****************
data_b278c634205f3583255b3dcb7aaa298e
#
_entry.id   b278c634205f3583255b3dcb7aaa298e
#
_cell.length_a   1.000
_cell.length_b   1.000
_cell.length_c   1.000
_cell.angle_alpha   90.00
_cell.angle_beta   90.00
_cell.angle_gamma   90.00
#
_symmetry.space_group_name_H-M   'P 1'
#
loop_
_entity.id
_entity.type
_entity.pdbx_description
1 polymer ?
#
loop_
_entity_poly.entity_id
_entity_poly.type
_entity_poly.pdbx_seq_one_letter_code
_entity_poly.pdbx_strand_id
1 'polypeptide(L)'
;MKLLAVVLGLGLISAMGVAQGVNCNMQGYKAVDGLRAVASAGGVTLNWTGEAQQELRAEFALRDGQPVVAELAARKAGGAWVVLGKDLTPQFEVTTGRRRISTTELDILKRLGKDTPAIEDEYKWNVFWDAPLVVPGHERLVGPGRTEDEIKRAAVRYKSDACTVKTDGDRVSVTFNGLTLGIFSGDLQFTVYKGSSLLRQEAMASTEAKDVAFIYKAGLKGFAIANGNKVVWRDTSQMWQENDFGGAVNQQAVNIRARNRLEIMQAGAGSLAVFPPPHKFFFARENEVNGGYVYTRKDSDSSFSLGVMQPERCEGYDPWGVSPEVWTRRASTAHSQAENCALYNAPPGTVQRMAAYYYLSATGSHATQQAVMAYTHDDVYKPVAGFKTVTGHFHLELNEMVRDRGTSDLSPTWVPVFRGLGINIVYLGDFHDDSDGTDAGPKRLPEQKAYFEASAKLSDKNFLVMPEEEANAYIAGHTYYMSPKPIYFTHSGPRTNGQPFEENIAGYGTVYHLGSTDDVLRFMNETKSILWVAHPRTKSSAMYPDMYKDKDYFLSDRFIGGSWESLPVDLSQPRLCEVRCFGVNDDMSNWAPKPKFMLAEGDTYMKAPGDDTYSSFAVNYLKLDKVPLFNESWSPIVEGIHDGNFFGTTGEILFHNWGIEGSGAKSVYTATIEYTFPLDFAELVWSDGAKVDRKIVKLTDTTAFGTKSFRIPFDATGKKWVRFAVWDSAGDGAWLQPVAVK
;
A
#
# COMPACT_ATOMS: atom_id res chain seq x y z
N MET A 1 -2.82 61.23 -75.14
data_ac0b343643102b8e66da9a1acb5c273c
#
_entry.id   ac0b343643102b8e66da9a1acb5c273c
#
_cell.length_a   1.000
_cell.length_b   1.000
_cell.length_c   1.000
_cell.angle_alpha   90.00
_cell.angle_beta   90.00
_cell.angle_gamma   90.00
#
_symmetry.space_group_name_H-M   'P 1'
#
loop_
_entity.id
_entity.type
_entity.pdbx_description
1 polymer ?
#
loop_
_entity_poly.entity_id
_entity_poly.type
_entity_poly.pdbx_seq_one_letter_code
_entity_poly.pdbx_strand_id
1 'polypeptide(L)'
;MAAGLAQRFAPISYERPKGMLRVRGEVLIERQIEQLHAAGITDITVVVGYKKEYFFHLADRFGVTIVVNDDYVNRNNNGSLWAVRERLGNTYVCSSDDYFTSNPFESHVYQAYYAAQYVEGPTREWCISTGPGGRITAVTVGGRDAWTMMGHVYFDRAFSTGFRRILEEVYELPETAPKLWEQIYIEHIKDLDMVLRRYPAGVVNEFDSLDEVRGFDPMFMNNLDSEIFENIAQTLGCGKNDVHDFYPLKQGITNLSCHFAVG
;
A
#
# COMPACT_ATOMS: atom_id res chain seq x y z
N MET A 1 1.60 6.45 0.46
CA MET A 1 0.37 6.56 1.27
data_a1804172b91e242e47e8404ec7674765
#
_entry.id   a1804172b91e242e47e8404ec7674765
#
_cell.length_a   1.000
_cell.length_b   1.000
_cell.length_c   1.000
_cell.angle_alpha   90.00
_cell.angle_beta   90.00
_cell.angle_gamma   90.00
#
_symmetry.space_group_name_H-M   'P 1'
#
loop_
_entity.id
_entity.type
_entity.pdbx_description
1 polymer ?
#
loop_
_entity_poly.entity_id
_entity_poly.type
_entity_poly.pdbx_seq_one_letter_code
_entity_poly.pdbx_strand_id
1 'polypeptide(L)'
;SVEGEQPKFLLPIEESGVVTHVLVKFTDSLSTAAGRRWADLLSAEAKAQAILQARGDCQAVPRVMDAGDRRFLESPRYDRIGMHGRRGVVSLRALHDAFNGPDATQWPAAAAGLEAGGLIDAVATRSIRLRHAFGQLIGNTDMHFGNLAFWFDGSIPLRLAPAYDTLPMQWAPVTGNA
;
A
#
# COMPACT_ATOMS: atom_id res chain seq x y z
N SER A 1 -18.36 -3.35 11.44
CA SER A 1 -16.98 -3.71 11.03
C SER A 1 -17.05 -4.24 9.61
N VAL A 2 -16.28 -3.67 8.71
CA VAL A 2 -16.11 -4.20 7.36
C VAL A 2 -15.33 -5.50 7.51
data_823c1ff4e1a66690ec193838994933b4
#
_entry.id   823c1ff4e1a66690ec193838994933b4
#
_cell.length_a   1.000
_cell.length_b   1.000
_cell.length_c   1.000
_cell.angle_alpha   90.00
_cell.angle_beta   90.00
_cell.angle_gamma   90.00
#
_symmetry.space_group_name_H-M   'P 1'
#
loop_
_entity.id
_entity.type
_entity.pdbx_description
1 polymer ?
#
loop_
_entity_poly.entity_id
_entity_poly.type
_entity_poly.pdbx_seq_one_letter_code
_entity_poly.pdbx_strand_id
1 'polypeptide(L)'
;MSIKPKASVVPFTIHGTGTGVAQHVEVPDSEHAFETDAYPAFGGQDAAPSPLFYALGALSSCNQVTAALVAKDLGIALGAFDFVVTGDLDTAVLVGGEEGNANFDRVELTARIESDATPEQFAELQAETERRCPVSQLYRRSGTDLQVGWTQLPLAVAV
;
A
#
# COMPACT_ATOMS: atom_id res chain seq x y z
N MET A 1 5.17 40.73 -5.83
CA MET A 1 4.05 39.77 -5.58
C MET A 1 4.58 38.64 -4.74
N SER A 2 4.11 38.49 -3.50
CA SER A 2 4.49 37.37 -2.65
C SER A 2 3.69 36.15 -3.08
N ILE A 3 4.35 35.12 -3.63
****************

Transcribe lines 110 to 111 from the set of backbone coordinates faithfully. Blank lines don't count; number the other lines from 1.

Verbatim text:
#
_symmetry.space_group_name_H-M   'P 1'